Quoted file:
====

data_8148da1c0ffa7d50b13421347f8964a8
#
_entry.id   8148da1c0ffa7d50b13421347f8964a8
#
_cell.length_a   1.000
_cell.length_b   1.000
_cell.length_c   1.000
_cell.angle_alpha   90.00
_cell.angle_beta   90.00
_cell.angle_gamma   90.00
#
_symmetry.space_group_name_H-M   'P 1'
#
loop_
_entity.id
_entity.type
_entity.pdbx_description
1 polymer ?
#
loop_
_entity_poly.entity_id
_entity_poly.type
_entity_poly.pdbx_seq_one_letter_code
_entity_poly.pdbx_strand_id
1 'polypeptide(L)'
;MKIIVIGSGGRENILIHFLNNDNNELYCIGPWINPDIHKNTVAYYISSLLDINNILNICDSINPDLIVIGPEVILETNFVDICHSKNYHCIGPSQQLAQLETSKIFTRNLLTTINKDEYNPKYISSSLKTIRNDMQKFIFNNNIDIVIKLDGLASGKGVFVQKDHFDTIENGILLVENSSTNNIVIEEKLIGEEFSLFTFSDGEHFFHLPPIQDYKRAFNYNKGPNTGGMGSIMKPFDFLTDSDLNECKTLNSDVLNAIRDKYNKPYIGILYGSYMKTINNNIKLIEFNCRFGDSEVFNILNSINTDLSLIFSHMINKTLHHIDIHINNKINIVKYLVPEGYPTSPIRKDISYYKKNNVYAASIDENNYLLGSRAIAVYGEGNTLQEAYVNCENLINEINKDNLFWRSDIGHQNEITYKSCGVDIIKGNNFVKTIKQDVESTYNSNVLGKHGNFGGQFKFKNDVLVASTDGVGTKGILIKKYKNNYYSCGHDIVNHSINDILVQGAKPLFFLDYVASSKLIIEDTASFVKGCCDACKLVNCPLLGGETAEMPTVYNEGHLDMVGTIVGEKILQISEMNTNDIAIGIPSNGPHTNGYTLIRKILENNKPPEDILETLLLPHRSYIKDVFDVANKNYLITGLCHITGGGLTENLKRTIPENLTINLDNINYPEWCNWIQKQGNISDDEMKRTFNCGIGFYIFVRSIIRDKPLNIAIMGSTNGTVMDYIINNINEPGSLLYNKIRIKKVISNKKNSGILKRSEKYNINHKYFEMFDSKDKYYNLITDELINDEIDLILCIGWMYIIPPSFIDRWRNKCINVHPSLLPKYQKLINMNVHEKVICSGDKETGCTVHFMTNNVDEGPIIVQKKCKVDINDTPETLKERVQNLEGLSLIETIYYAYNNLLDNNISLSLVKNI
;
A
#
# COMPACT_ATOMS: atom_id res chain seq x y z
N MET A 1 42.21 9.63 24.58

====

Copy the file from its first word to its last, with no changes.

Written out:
data_8148da1c0ffa7d50b13421347f8964a8
#
_entry.id   8148da1c0ffa7d50b13421347f8964a8
#
_cell.length_a   1.000
_cell.length_b   1.000
_cell.length_c   1.000
_cell.angle_alpha   90.00
_cell.angle_beta   90.00
_cell.angle_gamma   90.00
#
_symmetry.space_group_name_H-M   'P 1'
#
loop_
_entity.id
_entity.type
_entity.pdbx_description
1 polymer ?
#
loop_
_entity_poly.entity_id
_entity_poly.type
_entity_poly.pdbx_seq_one_letter_code
_entity_poly.pdbx_strand_id
1 'polypeptide(L)'
;MKIIVIGSGGRENILIHFLNNDNNELYCIGPWINPDIHKNTVAYYISSLLDINNILNICDSINPDLIVIGPEVILETNFVDICHSKNYHCIGPSQQLAQLETSKIFTRNLLTTINKDEYNPKYISSSLKTIRNDMQKFIFNNNIDIVIKLDGLASGKGVFVQKDHFDTIENGILLVENSSTNNIVIEEKLIGEEFSLFTFSDGEHFFHLPPIQDYKRAFNYNKGPNTGGMGSIMKPFDFLTDSDLNECKTLNSDVLNAIRDKYNKPYIGILYGSYMKTINNNIKLIEFNCRFGDSEVFNILNSINTDLSLIFSHMINKTLHHIDIHINNKINIVKYLVPEGYPTSPIRKDISYYKKNNVYAASIDENNYLLGSRAIAVYGEGNTLQEAYVNCENLINEINKDNLFWRSDIGHQNEITYKSCGVDIIKGNNFVKTIKQDVESTYNSNVLGKHGNFGGQFKFKNDVLVASTDGVGTKGILIKKYKNNYYSCGHDIVNHSINDILVQGAKPLFFLDYVASSKLIIEDTASFVKGCCDACKLVNCPLLGGETAEMPTVYNEGHLDMVGTIVGEKILQISEMNTNDIAIGIPSNGPHTNGYTLIRKILENNKPPEDILETLLLPHRSYIKDVFDVANKNYLITGLCHITGGGLTENLKRTIPENLTINLDNINYPEWCNWIQKQGNISDDEMKRTFNCGIGFYIFVRSIIRDKPLNIAIMGSTNGTVMDYIINNINEPGSLLYNKIRIKKVISNKKNSGILKRSEKYNINHKYFEMFDSKDKYYNLITDELINDEIDLILCIGWMYIIPPSFIDRWRNKCINVHPSLLPKYQKLINMNVHEKVICSGDKETGCTVHFMTNNVDEGPIIVQKKCKVDINDTPETLKERVQNLEGLSLIETIYYAYNNLLDNNISLSLVKNI
;
A
#
# COMPACT_ATOMS: atom_id res chain seq x y z
N MET A 1 42.21 9.63 24.58